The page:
Anyway, back to this panna cotta. It’s creamy. It’s not overly sweet. In fact, it’s a perfect treat after a late summer dinner – creamy and cool. The coffee flavor is definitely there, but it’s not overly strong. In contrast to many of my favorite foods, this isn’t one of those in-your-face flavor punches. It’s gentle, a little rich, somewhat subtle, but especially satisfying.

You can certainly serve this with garnishment – some shaved chocolate or a chocolate or vanilla sauce. I preferred to keep things simple for the time being, and served mine unadorned.

Print Recipe 

Coffee Panna Cotta (gluten-free, dairy-free, grain-free, refined sugar-free)

2 T + 1/2 c strong brewed coffee, cooled

1 1/2 t unflavored gelatin

1/4 c coconut palm sugar

1 1/2 c full-fat canned coconut milk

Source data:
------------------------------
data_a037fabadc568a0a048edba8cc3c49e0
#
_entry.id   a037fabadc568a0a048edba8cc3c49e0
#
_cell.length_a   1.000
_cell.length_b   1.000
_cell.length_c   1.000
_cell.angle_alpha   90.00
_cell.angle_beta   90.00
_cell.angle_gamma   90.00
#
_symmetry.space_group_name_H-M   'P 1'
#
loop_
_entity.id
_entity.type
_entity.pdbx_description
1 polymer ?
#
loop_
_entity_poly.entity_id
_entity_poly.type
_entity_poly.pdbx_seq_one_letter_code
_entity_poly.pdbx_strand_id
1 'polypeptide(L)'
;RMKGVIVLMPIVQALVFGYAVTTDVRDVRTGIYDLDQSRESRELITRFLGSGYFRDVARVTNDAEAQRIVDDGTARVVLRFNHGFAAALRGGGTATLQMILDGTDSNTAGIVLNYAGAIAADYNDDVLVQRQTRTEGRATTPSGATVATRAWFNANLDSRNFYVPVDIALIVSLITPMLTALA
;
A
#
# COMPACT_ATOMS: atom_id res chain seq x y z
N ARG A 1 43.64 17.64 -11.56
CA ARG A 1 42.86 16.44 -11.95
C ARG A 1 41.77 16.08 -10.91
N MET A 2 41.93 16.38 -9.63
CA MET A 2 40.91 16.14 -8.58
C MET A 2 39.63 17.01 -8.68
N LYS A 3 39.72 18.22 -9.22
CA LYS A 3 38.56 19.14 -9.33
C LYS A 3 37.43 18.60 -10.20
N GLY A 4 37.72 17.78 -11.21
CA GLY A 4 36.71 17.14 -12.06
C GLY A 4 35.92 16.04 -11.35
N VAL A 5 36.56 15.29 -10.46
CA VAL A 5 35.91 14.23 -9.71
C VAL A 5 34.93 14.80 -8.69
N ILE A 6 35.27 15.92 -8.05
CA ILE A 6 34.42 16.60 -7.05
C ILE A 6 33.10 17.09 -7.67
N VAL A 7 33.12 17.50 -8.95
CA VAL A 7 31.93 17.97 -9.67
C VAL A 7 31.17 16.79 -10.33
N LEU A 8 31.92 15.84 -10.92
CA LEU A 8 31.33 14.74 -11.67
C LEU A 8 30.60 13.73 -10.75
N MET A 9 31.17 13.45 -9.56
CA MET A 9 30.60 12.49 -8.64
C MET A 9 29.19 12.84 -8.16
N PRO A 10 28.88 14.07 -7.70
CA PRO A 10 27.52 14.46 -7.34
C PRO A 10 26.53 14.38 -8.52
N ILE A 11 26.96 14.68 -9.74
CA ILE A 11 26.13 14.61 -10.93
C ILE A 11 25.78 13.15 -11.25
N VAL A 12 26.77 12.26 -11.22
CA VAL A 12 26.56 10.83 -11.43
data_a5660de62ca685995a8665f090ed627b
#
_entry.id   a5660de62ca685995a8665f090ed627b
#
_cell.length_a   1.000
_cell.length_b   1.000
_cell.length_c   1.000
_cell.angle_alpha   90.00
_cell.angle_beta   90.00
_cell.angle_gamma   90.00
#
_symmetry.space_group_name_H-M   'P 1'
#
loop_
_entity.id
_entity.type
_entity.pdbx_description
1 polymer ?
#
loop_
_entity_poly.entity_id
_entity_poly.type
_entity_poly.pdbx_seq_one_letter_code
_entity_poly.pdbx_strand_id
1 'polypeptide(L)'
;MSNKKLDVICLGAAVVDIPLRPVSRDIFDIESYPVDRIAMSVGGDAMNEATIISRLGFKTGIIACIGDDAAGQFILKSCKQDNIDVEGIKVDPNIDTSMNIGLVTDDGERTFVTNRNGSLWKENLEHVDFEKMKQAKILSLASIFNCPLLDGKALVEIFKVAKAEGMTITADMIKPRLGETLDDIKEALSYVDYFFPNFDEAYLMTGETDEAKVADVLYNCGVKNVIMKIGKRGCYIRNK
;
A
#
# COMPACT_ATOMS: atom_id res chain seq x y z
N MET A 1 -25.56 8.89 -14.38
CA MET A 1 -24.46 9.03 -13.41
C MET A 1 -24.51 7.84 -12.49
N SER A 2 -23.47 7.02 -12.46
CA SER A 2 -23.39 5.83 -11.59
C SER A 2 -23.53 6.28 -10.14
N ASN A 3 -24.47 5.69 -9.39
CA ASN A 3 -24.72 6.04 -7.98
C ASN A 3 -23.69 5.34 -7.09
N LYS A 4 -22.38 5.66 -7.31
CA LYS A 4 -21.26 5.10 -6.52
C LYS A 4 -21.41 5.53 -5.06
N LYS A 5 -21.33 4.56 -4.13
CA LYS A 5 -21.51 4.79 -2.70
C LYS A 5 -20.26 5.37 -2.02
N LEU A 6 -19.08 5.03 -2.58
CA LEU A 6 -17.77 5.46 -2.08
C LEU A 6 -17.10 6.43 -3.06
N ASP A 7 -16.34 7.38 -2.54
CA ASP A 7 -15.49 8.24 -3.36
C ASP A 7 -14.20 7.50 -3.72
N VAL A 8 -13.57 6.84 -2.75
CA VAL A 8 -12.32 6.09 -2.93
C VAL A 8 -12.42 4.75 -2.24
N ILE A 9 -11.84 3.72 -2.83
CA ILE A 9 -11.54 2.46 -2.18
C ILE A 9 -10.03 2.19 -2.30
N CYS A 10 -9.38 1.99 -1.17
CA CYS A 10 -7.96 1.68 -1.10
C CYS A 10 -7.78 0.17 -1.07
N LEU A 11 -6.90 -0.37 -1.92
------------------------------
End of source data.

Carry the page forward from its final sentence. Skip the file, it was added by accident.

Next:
Pinch of salt

4 panna cotta molds, bowls, or dessert dishes

Pour the 2 tablespoons of coffee into a bowl and sprinkle over the gelatin. Let stand until softened.

Pour the remaining coffee into a small saucepan along with the coconut palm sugar, coconut milk, and salt. Stir until dissolved, and place over a medium heat. Allow to warm until just before it comes to a boil (when there are bubbles just starting around the edges). Remove pan from heat.

Scrape all of the softened gelatin into the pan and whisk until it has fully dissolved.

Divide the mixture equally among the 4 molds or dessert dishes. (You may wish to first pour the mixture into a pitcher or measuring cup for ease of pouring.) Place in the refrigerator for at least 4 hours or until set. Allow to sit out at room temperature around 30 minutes before serving.

Serves 4.